3. Experience at Covid-19 hospitals was not satisfactory for most patients. A majority of patients complained about the poor state of hygiene at the centres and were distressed with the number of patients kept in a common place. Although patients admitted to the PGIMER centre were satisfied with the facilities and diet provided, patients who were admitted in other centres were not happy with the facilities. They also complained about the non-availability of proper care by doctors. One of the respondents reported that she suffered urinary tract infection during her treatment at the Covid centre because of the poor hygienic conditions. She said: ‘The Covid care centre where they kept us was not at all good, only one toilet was available that too in very bad condition; there I suffered from urinary infection.’

  4. Caring attitude of the family members. Family members have become more caring towards the recovered patients, and none of the respondents reported being ignored or neglected by the family members. Special focus was given to dietary requirements. A patient reported the importance of family support. She said: ‘My husband was always caring; my son was also positive. My husband cared a lot for both of us and supported us. Because of this I was more comfortable knowing that my husband was there, no matter what.’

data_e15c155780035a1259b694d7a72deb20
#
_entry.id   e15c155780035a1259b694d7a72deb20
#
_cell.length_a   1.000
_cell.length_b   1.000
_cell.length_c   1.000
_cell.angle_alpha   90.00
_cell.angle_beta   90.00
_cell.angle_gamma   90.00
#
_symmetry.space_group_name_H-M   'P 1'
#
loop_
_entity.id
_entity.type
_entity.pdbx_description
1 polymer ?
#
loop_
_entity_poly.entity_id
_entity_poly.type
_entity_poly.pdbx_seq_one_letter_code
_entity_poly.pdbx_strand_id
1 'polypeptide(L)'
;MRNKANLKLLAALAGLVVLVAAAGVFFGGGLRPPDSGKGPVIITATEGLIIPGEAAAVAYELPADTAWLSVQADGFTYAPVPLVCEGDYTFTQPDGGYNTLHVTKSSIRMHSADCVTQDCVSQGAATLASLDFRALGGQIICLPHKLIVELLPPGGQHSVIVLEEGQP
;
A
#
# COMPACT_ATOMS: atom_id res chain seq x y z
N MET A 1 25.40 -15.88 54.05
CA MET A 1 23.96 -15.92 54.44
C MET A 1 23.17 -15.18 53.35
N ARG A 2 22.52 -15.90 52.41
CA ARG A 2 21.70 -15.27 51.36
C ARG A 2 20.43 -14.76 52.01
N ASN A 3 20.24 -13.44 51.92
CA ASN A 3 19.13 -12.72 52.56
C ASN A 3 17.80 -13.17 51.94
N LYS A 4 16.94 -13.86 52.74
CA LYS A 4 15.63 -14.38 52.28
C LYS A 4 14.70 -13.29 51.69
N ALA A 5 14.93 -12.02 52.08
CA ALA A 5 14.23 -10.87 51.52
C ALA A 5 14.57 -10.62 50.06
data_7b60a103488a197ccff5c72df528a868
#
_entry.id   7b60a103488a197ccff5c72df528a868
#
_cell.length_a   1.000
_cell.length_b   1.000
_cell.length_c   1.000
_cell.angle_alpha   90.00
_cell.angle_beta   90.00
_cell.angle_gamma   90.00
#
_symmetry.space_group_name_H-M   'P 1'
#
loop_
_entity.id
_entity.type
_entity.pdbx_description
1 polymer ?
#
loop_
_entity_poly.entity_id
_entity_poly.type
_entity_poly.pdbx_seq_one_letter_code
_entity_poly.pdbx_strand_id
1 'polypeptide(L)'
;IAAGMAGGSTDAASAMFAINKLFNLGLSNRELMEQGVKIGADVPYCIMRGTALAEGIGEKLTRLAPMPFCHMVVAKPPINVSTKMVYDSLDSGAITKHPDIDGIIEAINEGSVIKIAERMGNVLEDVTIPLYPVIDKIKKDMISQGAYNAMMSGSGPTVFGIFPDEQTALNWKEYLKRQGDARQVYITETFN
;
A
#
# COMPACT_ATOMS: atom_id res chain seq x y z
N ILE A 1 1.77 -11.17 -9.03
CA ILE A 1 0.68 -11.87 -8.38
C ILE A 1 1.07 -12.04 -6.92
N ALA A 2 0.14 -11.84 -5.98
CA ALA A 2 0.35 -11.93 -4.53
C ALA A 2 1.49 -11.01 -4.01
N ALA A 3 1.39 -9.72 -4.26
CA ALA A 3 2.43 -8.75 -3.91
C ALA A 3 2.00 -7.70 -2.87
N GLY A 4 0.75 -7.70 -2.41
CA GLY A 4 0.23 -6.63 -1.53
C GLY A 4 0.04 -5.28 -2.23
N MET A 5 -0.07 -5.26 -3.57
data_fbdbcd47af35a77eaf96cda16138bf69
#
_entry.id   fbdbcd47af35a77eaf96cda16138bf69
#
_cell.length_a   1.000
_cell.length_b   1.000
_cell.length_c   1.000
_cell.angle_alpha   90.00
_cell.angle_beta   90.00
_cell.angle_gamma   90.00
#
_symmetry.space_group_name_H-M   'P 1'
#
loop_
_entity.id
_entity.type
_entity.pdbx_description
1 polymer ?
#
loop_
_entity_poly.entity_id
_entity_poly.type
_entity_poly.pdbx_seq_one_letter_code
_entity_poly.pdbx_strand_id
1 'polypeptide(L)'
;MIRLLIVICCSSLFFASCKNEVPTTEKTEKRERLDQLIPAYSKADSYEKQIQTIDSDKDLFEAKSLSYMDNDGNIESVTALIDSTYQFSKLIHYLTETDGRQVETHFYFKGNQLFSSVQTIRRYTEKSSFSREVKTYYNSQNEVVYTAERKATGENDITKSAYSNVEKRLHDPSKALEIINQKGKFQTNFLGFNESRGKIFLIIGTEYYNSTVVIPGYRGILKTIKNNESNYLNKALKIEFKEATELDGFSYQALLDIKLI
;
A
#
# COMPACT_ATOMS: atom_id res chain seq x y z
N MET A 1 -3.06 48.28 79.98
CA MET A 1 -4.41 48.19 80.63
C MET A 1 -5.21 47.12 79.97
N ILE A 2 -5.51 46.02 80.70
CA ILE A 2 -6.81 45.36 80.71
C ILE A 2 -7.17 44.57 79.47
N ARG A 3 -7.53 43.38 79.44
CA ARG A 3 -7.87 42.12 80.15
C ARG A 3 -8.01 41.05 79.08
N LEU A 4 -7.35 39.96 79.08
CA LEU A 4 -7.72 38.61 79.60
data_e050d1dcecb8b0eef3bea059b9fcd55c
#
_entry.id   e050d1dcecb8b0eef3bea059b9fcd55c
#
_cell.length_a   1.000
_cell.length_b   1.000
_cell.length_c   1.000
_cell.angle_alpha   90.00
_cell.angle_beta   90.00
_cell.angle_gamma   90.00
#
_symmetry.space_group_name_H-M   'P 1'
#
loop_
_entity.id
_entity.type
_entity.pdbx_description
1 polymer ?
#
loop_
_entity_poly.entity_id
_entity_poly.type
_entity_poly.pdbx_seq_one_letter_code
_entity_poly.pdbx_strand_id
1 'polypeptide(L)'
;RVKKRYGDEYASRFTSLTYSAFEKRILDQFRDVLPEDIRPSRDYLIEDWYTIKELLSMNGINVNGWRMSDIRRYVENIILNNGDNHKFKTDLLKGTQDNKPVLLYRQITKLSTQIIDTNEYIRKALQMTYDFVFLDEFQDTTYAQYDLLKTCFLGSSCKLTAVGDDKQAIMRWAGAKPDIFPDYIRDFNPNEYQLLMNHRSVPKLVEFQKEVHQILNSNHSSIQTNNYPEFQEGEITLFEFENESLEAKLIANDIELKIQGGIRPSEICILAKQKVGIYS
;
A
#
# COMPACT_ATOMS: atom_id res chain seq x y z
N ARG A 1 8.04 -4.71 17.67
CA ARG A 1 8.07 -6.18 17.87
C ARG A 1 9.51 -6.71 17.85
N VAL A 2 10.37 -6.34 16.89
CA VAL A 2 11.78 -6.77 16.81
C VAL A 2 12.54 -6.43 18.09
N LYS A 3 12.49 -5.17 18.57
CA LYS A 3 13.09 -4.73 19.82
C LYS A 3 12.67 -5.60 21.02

5. Change in the attitude of neighbours (stigma and discrimination). A majority of respondents were of the view that they have faced stigmatizing behaviour from neighbours and did not experience any major change in the behaviour of family members and friends. Recovered patients generally avoided going out or meeting people and maintained safe distance from others. Few respondents reported that people were keeping distance while talking, but they found it normal as it kept both of them safe; however, this behaviour can be classified as stigmatizing as there is deliberate avoidance of other individuals. Fear of infection and lack of knowledge among the common masses drive stigmatizing behaviour. Even after recovery, patients experienced a sense of avoidance from individuals known to them whenever they went to the marketplace. One of the recovered patients was heckled by a neighbour in the market and asked not to go out as they had suffered from Covid-19 infection; this signifies the level of stigma people are facing in general. For instance, one of the respondents said: ‘After recovery when I was in the market, one of the neighbours told us that you should not get out of your house. I said, “We have recovered from this, we have antibodies inside our body, we are not at risk now, you should worry about yourself”.’